Vancouver coffee shop tells customers to leave their laptops at home on weekends

Some Vancouver coffee shops want to ban the use of laptops altogether. Dreamstime

It’s a sight as common as a foaming cappuccino in nearly every Vancouver coffee shop: people setting up their laptops and staying for hours on end, often from open to close.

Downtown-based Musette Caffe wants to buck that trend, imposing a laptop ban during weekend hours in order to free up space on their busiest days.

“Especially on the lunch rush and whatnot, we were having trouble seating people and we’d have people wander around with food trying to find a place to sit,” manager Colter Jones said.

“Especially in a quick service [environment], it’s important to have space available.”

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The cafe on Burrard and Harwood streets caters to both professional and recreational cycling, which Jones said fosters a community that appreciates open conversation and interaction, which the laptop policy only strengthens.

“We’re trying to encourage people to talk to each other again and have a nicer environment on the weekend,” he said.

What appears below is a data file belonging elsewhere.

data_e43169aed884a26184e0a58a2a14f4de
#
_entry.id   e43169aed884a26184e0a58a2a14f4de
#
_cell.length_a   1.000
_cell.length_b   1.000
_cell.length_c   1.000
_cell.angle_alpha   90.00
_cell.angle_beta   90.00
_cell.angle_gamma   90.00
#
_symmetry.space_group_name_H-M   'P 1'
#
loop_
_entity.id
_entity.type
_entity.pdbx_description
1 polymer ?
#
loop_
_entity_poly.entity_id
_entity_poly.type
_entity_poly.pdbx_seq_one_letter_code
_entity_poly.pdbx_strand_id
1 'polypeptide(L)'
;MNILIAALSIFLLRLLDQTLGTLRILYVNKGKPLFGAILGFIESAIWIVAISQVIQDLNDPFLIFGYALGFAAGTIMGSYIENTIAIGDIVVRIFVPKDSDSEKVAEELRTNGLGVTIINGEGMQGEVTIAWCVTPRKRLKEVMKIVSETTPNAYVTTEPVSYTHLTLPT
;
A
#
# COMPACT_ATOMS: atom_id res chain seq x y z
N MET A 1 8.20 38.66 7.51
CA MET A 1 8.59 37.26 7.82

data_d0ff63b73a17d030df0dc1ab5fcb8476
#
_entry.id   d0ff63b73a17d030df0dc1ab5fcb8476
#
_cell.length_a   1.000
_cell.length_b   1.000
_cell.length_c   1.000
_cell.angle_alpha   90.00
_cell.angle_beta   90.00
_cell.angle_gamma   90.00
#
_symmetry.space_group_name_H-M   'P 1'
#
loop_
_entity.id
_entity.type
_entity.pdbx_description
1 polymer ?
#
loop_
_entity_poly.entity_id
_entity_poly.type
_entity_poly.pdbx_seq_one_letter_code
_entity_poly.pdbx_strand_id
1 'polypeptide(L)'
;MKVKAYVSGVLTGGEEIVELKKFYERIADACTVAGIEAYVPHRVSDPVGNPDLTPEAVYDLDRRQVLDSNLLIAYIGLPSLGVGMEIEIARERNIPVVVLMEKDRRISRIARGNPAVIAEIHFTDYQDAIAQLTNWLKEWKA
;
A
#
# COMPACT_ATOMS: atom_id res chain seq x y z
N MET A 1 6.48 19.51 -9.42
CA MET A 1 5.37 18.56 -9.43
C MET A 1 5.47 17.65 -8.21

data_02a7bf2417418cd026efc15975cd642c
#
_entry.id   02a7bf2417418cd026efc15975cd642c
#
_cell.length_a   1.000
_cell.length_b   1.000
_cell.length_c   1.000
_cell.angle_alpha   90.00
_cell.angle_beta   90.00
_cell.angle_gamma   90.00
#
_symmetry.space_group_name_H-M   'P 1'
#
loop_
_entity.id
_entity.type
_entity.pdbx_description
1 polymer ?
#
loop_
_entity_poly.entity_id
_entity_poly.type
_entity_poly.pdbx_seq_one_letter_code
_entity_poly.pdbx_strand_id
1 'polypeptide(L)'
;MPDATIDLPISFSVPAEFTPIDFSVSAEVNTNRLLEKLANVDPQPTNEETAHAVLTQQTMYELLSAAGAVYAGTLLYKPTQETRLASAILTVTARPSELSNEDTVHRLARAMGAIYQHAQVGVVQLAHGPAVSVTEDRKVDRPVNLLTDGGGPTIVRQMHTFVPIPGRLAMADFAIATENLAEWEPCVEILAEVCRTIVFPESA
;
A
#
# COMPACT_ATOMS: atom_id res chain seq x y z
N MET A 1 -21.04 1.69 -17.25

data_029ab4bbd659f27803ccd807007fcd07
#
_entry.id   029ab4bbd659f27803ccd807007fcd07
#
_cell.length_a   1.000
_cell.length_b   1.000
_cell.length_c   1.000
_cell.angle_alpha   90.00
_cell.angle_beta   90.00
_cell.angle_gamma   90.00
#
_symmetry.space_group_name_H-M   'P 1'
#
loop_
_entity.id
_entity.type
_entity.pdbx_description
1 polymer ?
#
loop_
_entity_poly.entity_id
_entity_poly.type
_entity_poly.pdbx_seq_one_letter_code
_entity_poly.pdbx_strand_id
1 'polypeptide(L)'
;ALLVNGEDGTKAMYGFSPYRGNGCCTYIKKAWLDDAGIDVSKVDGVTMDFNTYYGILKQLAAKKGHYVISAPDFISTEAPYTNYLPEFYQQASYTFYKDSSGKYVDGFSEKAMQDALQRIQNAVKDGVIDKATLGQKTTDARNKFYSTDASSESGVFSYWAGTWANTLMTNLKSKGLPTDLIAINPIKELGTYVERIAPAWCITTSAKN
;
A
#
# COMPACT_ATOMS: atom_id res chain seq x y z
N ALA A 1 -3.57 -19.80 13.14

“There would be just a sea of laptop screens in here and no one talking to each other [before the ban]. It would be very quiet and would actually scare some people away.”

The policy, which just wrapped up its second weekend, also limits WiFi internet access to a half hour per customer, and only with purchase of a product. Staff say they’re willing to give exceptions if business is slow, but add if it picks back up again, the free ride will end.

READ MORE: Toronto café bans laptops, tablets during afternoon periods on weekends and holidays

Musette’s policy follows similar crackdowns on so-called “laptop loiterers” in Toronto, Montreal and Halifax. Those cities are home to multiple coffee shops that banned laptops not just on weekends, but also holidays and even during afternoon hours. Some have even plugged their wall outlets to prevent people from charging their devices.

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Cafes in the U.K., Denmark and other parts of Europe have also made efforts to remove modern technology from their tables, with most getting widespread support.

Two weeks into the new policy, Jones with Musette said he’s already seen a difference, with business up and more people getting a chance to sit down.

Other shops in Vancouver are also taking notice, and are looking to Musette for guidance.

“A lot of cafes have asked us how our WiFi policy is going, just because they have the same problem on the weekends,” Jones said. “It’s just a sea of laptops and people making the cafe their office.”

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And while most customers are liking the policy and the change in atmosphere it’s brought, some have naturally taken offense, saying they’ll take their business elsewhere.

That’s just fine with Jones, although he’s a little worried about what will happen when they find a cafe that lets them plug in.

“We have a couple of upset customers, and unfortunately the ones with laptops are the ones who also write reviews online.”

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